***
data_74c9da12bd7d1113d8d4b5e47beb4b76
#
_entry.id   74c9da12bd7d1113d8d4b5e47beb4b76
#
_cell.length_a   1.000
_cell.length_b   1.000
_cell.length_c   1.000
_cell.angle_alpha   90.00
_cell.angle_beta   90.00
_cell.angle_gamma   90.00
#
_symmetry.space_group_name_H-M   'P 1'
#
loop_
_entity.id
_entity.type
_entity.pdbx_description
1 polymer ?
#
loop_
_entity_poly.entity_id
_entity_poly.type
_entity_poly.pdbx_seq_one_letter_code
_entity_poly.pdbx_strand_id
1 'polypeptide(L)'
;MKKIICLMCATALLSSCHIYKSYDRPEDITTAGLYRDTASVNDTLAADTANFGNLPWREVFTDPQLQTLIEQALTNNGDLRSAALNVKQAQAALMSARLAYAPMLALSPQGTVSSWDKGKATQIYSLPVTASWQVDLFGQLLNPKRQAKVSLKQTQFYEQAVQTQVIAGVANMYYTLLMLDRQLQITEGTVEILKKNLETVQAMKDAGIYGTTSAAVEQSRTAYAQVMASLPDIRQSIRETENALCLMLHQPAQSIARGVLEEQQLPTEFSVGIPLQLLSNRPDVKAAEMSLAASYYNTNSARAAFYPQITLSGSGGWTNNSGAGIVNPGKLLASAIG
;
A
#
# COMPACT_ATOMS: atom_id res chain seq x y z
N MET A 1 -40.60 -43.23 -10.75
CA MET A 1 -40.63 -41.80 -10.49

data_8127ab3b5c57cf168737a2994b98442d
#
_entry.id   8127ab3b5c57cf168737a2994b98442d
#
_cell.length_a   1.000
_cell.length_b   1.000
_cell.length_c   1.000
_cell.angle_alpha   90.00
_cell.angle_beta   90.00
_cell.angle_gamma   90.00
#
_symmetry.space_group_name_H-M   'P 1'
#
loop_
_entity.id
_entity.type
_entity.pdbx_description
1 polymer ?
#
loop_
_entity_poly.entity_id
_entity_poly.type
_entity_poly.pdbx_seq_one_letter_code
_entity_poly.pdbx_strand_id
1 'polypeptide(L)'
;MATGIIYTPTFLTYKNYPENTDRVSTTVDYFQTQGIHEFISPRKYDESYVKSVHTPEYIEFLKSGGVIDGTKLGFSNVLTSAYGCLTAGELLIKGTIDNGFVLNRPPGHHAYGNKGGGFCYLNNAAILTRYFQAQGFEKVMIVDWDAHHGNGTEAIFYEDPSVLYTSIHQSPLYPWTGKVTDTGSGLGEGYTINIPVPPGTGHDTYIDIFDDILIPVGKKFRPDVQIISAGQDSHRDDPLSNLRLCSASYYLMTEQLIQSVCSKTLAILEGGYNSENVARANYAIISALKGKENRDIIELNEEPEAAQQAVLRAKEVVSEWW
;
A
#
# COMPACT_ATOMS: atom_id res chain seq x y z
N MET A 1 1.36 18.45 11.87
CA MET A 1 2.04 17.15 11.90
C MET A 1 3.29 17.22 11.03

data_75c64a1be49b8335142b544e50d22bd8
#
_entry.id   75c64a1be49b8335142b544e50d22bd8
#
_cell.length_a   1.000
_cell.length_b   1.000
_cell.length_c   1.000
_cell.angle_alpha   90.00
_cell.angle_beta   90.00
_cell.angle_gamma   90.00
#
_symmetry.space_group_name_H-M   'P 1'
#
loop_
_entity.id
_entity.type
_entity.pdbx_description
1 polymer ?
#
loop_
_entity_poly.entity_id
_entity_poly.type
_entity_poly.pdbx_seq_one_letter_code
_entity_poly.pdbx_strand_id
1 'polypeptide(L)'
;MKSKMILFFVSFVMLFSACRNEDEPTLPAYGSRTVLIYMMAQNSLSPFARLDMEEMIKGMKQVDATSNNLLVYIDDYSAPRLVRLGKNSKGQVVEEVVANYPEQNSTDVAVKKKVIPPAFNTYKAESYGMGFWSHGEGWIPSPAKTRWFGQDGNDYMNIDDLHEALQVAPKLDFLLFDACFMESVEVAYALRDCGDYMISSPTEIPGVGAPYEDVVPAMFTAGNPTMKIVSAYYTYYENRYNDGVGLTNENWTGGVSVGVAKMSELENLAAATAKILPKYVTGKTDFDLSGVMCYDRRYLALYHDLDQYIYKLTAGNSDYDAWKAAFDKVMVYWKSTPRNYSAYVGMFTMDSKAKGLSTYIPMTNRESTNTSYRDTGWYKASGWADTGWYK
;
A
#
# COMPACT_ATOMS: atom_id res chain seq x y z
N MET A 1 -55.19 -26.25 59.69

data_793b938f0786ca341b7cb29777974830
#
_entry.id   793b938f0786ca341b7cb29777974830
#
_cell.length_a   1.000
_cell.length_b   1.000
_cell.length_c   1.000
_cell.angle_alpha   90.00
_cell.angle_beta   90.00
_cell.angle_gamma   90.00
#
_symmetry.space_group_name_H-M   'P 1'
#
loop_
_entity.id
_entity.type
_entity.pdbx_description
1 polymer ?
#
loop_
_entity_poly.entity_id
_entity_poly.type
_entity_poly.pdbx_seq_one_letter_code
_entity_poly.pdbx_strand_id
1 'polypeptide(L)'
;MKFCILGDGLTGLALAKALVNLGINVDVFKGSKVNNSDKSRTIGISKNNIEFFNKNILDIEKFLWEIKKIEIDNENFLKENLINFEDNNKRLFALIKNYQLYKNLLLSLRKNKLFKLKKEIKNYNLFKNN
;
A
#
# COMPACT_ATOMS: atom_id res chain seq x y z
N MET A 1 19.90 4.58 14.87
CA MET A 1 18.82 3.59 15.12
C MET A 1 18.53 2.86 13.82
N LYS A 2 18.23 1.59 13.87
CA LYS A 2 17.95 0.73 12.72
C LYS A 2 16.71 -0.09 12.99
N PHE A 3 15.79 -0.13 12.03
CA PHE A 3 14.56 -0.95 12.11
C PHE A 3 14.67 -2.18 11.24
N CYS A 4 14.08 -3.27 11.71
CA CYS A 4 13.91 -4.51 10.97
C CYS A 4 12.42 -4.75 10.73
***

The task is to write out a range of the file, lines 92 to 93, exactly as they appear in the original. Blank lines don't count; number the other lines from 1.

;
A